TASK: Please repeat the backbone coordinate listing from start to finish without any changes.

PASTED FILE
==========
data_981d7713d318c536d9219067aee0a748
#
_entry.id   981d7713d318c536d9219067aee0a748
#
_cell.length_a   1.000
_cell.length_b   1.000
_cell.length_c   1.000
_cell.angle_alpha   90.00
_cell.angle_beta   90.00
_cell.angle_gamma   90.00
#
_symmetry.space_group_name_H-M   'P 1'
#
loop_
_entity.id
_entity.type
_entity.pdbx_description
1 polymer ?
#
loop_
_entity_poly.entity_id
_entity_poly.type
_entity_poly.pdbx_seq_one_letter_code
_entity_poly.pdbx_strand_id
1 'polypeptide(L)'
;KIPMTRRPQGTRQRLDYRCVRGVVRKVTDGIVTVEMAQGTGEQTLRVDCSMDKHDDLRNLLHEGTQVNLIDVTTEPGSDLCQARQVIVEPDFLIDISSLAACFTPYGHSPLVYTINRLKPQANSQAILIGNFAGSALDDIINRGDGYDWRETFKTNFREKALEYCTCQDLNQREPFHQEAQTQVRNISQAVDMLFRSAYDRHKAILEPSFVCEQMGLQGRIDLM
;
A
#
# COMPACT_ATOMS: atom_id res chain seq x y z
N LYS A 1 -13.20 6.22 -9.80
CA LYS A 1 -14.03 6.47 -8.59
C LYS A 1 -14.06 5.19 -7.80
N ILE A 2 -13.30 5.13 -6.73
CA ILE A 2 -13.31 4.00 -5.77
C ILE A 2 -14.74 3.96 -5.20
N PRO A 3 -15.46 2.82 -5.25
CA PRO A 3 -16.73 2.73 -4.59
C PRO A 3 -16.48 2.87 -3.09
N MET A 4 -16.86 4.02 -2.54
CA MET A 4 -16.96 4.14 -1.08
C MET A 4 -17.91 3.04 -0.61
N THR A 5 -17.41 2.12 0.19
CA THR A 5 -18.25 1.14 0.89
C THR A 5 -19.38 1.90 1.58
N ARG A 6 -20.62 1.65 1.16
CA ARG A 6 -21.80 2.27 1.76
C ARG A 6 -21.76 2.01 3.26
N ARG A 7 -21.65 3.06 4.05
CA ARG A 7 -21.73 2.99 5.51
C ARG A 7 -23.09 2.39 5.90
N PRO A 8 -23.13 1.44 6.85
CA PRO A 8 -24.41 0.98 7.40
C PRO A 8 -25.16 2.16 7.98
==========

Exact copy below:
data_981d7713d318c536d9219067aee0a748
#
_entry.id   981d7713d318c536d9219067aee0a748
#
_cell.length_a   1.000
_cell.length_b   1.000
_cell.length_c   1.000
_cell.angle_alpha   90.00
_cell.angle_beta   90.00
_cell.angle_gamma   90.00
#
_symmetry.space_group_name_H-M   'P 1'
#
loop_
_entity.id
_entity.type
_entity.pdbx_description
1 polymer ?
#
loop_
_entity_poly.entity_id
_entity_poly.type
_entity_poly.pdbx_seq_one_letter_code
_entity_poly.pdbx_strand_id
1 'polypeptide(L)'
;KIPMTRRPQGTRQRLDYRCVRGVVRKVTDGIVTVEMAQGTGEQTLRVDCSMDKHDDLRNLLHEGTQVNLIDVTTEPGSDLCQARQVIVEPDFLIDISSLAACFTPYGHSPLVYTINRLKPQANSQAILIGNFAGSALDDIINRGDGYDWRETFKTNFREKALEYCTCQDLNQREPFHQEAQTQVRNISQAVDMLFRSAYDRHKAILEPSFVCEQMGLQGRIDLM
;
A
#
# COMPACT_ATOMS: atom_id res chain seq x y z
N LYS A 1 -13.20 6.22 -9.80
CA LYS A 1 -14.03 6.47 -8.59
C LYS A 1 -14.06 5.19 -7.80
N ILE A 2 -13.30 5.13 -6.73
CA ILE A 2 -13.31 4.00 -5.77
C ILE A 2 -14.74 3.96 -5.20
N PRO A 3 -15.46 2.82 -5.25
CA PRO A 3 -16.73 2.73 -4.59
C PRO A 3 -16.48 2.87 -3.09
N MET A 4 -16.86 4.02 -2.54
CA MET A 4 -16.96 4.14 -1.08
C MET A 4 -17.91 3.04 -0.61
N THR A 5 -17.41 2.12 0.19
CA THR A 5 -18.25 1.14 0.89
C THR A 5 -19.38 1.90 1.58
N ARG A 6 -20.62 1.65 1.16
CA ARG A 6 -21.80 2.27 1.76
C ARG A 6 -21.76 2.01 3.26
N ARG A 7 -21.65 3.06 4.05
CA ARG A 7 -21.73 2.99 5.51
C ARG A 7 -23.09 2.39 5.90
N PRO A 8 -23.13 1.44 6.85
CA PRO A 8 -24.41 0.98 7.40
C PRO A 8 -25.16 2.16 7.98